The BoE's assumptions leave its outlook exposed to significant risks while the bank hasn't yet been able to model or include in projections any estimates of the possible global growth hit from the rapidly spreading Coronavirus.
Coronavirus has now infected more people than the 'SARS' strain of it did in 2002-2003, which hampered global growth at a time when China was a much lesser component of the global economy.
"The MPC seems in no rush to loosen policy. The 7-2 split in favour of keeping rates unchanged was more hawkish than the consensus had expected (6-3). And most members were content to wait until March before reassessing the outlook for monetary policy. We suspect that by then, the MPC will be able to conclude that the economy is strengthening and with a big fiscal boost in train that lower rates are no longer needed," says Capital Economics' Gregory.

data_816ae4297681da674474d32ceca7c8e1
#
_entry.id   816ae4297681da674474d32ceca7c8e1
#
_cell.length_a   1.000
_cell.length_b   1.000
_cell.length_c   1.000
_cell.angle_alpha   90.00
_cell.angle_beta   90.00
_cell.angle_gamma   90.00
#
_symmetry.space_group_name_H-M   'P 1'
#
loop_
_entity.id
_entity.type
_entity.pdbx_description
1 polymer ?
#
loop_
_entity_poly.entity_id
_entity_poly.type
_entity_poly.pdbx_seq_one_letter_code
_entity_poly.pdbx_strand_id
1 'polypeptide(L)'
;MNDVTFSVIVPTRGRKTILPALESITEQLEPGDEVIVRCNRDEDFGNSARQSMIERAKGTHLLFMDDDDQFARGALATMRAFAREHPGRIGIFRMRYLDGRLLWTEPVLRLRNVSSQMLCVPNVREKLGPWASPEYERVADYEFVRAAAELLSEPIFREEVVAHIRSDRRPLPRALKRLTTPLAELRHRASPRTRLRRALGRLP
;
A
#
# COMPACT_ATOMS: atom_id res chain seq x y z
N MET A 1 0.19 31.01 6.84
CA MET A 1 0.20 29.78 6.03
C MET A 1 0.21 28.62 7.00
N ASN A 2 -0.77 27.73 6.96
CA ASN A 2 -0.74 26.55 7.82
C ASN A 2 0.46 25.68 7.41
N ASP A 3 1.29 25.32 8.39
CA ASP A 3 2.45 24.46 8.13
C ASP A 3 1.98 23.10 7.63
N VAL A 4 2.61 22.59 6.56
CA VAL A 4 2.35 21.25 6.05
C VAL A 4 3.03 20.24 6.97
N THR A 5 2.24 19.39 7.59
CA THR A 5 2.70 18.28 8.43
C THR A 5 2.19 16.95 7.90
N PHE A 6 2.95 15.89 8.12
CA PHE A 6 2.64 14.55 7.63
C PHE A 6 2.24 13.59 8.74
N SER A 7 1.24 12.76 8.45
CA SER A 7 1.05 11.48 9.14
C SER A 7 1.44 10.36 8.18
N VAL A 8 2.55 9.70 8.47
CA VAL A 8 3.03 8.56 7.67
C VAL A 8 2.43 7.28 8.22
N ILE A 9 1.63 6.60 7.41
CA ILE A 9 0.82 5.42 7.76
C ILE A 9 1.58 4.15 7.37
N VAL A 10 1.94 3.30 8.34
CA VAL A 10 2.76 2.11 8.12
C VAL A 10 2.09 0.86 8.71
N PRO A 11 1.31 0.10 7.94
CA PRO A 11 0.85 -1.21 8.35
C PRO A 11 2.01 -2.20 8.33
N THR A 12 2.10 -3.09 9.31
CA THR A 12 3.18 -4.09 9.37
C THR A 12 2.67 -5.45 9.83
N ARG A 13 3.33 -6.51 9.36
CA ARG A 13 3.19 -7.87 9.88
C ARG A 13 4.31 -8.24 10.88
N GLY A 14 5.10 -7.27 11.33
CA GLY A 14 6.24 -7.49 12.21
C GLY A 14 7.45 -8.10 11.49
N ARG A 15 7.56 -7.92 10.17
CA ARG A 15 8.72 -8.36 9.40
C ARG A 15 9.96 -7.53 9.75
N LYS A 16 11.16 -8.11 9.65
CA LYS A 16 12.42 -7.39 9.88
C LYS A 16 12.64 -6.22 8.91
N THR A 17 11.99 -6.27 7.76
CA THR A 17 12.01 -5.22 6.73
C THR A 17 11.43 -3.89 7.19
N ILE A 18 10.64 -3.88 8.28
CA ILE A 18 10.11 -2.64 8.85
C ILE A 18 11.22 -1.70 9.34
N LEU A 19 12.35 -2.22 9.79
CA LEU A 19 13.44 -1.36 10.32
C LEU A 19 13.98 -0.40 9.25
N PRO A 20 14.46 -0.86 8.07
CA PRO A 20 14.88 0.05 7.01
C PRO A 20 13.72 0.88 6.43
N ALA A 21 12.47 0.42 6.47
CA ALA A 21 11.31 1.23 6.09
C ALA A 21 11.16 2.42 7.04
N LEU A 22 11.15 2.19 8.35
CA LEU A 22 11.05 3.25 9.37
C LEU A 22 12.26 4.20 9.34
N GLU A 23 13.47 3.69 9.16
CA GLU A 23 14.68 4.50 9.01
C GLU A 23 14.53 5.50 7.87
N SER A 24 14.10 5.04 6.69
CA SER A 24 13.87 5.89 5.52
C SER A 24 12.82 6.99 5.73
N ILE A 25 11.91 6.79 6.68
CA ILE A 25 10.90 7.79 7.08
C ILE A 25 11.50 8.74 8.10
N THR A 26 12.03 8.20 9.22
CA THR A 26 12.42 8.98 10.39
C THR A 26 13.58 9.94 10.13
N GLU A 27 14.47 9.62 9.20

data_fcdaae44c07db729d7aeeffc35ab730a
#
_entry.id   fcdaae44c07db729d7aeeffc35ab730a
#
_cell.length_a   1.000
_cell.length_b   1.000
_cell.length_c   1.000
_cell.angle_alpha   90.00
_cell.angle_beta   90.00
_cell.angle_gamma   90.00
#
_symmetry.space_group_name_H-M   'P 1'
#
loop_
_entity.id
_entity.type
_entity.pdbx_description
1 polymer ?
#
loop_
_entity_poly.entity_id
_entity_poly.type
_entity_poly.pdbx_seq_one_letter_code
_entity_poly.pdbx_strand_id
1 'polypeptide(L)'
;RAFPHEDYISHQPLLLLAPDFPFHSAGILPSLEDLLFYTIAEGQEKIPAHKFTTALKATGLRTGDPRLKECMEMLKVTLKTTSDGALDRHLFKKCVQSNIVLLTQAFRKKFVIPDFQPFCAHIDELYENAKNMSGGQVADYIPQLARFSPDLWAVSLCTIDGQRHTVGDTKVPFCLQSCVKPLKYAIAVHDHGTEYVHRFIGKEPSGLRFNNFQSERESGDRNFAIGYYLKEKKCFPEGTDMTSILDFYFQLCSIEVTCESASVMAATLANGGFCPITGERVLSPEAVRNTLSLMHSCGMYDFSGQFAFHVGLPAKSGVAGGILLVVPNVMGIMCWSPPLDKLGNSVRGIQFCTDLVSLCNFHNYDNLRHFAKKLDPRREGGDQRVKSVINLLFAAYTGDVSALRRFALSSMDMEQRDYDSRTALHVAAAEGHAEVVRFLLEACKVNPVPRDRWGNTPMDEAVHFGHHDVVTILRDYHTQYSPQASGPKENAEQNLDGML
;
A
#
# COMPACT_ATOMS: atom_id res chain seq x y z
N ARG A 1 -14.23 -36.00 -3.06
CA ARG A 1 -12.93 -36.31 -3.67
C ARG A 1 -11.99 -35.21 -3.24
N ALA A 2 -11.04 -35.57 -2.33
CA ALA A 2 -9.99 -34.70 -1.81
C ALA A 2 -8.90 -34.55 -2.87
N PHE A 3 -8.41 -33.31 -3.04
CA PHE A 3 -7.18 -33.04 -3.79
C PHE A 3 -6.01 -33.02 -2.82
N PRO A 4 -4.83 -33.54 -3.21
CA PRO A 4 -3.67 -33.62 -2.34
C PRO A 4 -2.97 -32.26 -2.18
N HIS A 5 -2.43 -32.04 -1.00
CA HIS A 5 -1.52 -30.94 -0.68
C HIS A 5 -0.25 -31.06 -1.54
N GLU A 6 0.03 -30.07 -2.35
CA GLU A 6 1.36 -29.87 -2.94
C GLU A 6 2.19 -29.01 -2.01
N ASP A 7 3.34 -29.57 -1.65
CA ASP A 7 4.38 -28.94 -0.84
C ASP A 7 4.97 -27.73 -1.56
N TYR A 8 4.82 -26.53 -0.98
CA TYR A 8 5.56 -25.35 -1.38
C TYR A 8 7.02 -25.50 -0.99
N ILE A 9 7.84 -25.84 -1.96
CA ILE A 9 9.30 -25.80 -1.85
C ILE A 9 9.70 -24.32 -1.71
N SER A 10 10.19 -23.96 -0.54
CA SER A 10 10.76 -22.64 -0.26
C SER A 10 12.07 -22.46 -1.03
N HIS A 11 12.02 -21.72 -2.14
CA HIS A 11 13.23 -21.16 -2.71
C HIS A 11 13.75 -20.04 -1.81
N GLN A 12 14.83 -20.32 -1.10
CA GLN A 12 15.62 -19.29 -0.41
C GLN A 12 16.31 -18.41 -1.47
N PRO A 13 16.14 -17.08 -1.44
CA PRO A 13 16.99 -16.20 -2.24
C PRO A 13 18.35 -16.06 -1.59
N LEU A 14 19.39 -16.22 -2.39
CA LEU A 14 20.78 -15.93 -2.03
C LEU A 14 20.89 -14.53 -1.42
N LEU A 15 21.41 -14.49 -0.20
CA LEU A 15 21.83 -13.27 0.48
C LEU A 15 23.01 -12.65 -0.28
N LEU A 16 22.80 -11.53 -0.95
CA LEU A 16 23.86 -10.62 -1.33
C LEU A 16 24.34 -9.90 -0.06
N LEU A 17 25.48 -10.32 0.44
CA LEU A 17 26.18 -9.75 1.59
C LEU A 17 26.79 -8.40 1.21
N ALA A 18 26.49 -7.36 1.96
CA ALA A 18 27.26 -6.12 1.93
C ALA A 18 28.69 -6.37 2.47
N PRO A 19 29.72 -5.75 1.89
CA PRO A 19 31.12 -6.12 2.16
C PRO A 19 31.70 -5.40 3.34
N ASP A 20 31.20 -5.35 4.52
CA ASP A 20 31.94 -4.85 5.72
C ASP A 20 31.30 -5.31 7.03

Above: Bank of England forecasts from January 30, expressed as annualised figures.
UK economic growth fell to just 0.6% in the year to the end of November, far below the full-year forecast of the BoE and also below the expansion the economy is estimated to need in order to generate inflation.
That's a problem for the BoE not only because it suggests the economy might be in trouble, but also because the consumer price index fell from 1.5% to 1.3% in December, leaving it a long way below the bank's 2% target.
And since then risks to the outlook at least appear to have mounted, with Boris Johnson keeping some form of 'no deal' Brexit on the table and with the new coronavirus having some success in escaping from China, which is facing at least a sharp first-quarter slowdown due to the growing epidemic.
However, the Chancellor is expected to unveil a large fiscal stimulus on March 11 that could smooth the path ahead for the economy.